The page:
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Camera Mapping Particles Using Dataflow

Camera Mapping Particles Using Dataflow

 

Introduction

This tutorial demonstrates how to implement Camera Projection Mapping using only Box #3 or alternatively Script Operators.

Many users have asked about how to achieve the sticky camera mapping effect seen on one of the most prominent Krakatoa demos - the blue Mini Cooper from The Italian Job dissolving in a turbulent wind. The truth is that an in-house Frantic Films Camera Mapping shader was used to project the rendering from a 3rd party renderer (Brazil r/s 1.x) onto Particle Flow particles rendered in Krakatoa. This map has the capability to use a Mapping Channel as source data, so we baked the initial positions of the particles into a UVW Channel and used those positions throughout the animation. As a result, each particle shaded in the color of the original pixel it would have had if it hadn't been moved by a force. In other words, the original color would stick to the particle as it would move due to Particle Flow forces.

The following tutorial implements exactly this behavior, but without using a custom Camera Projection Map!

The Theory

Here is what we would like to do:

  • We will create a simple object (like a teapot) and render it using Default Scanline renderer to an EXR image.
  • We will create a simple plane and will map the rendered image onto it - this will be our source image.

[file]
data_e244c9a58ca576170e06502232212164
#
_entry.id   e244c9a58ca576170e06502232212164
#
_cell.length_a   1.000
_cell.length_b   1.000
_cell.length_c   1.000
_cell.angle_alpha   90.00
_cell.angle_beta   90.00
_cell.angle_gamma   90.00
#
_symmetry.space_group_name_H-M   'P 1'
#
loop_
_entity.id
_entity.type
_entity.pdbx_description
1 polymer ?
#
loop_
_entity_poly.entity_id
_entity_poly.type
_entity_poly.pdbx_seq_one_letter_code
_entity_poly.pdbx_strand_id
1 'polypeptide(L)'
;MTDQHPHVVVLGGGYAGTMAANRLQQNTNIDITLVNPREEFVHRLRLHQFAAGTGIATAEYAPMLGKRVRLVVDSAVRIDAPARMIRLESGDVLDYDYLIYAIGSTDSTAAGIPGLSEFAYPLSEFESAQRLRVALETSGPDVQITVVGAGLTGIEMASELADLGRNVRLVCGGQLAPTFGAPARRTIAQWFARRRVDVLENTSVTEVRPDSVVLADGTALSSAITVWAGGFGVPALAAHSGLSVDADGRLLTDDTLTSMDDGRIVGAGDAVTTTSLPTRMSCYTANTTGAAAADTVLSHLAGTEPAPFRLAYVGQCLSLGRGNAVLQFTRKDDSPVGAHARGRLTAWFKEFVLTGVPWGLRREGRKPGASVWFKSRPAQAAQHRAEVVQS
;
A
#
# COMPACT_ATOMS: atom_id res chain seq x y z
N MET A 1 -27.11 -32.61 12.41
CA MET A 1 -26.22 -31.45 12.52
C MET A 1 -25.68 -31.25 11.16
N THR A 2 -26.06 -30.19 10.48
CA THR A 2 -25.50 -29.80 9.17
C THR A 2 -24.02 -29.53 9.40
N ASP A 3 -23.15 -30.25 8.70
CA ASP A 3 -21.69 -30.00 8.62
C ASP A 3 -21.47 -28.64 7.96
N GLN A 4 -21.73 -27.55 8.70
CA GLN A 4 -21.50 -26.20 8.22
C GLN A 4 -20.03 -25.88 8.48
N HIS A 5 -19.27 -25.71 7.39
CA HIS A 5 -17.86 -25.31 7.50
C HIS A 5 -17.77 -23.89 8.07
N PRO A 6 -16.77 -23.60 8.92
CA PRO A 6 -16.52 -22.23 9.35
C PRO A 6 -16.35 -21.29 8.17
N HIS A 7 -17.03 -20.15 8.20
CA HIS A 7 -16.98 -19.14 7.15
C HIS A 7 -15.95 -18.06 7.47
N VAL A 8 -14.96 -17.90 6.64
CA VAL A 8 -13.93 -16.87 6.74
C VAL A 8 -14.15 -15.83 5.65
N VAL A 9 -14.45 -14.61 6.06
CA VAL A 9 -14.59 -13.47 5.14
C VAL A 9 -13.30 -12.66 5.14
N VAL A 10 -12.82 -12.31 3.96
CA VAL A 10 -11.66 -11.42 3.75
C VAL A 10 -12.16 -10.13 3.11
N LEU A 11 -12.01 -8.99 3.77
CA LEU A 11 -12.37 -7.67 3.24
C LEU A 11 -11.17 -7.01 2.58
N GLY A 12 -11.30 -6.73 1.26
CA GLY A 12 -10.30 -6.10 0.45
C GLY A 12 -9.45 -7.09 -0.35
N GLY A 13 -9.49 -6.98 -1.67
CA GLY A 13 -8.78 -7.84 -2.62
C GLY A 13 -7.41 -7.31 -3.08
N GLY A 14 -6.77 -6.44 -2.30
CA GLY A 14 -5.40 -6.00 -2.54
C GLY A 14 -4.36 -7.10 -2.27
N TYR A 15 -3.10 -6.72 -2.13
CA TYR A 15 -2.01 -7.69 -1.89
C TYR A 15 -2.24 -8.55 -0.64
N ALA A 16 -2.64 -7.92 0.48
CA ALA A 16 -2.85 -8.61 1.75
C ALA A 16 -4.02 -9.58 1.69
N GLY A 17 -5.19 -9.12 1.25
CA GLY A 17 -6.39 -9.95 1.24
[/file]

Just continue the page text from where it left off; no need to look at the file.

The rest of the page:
• We will create a Particle Flow emitting particles from the same geometry object (teapot).
  • We will bake the 3D world space position of the particles on the first frame into a UVW Map Channel using a Data Operator which will be evaluated just once when the particles are born.
  • We will create a second Data Operator which will perform the following operations:
    • Get the Camera, read the Transformation Matrix and Invert it.
    • Read the position data from the UVW Map Channel used in the previous operator.
    • Multiply the position by the inverted Camera TM - this will give us the particle position in camera space.
    • We will calculate the screen coordinates of the particle based on the FOV angle of the camera
    • We will feed this position in local space into a Geometry sub-operator to find a point on the surface of the Plane we created corresponding to the screen position
    • We will sample the color from the surface of the plane corresponding to that screen position
    • We will feed this color into the Vertex Color Map channel

The Implementation

The Scene

You can download the 3ds Max 9 Data Flow scene.
This file requires the Orbaz Box #3 plug-in to be installed.

  • Create a teapot in the scene.
  • Place some objects around it.
  • Assign a Standard material to the teapot.
    • Assign a Checked map to the Diffuse map channel, set colors to blue and yellow.
    • Assign an instance of the same map to the Specular Level map channel.
    • Assign a Raytrace map to the Reflection slot. Set Map Amount to 50.0.
  • Render with Default Scanline at 640x480. Save as OpenEXR to disk. The image would look like:

  • Create a default Particle Flow
    • Set the Viewport Display % to 1 to speed up view redraws.
    • Add Position Object operator and pick the Teapot as the emitter surface.
    • Set Birth Start and End to frame 0.
    • Set Birth Amount to 2 million particles.
    • Remove the Speed, Rotation and Shape operators.
    • Add a Force Operator, create a Wind with a bit turbulence as shown in the introductory Krakatoa Tutorials.

  • Create a Plane primitive at the world origin.
    • Set its Width to 2.0 and height to 1.5 (because we used 640x480 which has an image aspect of 1.3333 and pixel aspect of 1.0).